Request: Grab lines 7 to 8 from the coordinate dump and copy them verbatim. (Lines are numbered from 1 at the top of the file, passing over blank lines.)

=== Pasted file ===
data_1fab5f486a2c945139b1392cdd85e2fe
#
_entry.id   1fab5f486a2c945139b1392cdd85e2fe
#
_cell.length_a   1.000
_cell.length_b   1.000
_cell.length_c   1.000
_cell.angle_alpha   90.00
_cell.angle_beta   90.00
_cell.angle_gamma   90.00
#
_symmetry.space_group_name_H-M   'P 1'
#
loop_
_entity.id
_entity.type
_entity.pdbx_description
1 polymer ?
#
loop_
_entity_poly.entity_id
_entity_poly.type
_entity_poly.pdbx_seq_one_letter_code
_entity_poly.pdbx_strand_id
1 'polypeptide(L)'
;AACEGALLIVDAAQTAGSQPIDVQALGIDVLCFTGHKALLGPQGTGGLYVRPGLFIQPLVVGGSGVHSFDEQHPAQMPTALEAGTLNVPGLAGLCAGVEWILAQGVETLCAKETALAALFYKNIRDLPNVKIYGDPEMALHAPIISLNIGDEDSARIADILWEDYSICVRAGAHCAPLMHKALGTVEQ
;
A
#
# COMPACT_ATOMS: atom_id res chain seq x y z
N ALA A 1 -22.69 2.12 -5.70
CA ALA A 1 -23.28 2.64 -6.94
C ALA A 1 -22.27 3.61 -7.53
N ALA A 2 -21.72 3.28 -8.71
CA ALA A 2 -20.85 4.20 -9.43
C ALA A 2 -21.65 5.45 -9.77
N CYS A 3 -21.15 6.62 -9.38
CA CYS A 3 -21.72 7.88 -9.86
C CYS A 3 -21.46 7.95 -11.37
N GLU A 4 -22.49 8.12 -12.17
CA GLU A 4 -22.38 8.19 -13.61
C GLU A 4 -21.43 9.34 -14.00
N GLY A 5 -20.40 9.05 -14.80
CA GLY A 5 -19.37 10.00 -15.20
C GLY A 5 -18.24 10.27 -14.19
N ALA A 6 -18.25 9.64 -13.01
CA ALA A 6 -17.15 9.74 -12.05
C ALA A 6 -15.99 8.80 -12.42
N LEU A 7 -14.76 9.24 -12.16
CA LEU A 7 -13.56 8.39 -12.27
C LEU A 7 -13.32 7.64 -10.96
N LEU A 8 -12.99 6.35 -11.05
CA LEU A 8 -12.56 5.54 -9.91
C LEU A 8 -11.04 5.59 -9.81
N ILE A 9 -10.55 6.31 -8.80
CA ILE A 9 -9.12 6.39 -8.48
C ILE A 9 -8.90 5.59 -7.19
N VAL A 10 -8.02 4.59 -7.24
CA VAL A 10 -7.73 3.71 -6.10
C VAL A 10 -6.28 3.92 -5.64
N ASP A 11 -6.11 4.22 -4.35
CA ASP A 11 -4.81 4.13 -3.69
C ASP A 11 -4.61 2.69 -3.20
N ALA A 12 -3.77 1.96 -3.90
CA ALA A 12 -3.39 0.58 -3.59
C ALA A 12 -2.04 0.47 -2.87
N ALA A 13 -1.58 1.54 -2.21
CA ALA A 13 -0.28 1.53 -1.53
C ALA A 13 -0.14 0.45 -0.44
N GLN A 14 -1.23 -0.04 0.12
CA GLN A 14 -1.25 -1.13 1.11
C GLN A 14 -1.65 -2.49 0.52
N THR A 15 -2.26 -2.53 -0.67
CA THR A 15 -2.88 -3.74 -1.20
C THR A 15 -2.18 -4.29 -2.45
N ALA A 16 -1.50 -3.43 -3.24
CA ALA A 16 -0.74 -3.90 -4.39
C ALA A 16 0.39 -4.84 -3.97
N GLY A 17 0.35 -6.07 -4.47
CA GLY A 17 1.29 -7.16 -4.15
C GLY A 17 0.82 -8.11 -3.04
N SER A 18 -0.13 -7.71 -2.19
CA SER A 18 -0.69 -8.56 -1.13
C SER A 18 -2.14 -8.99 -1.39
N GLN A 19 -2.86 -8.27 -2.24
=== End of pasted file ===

_cell.length_c   1.000
_cell.angle_alpha   90.00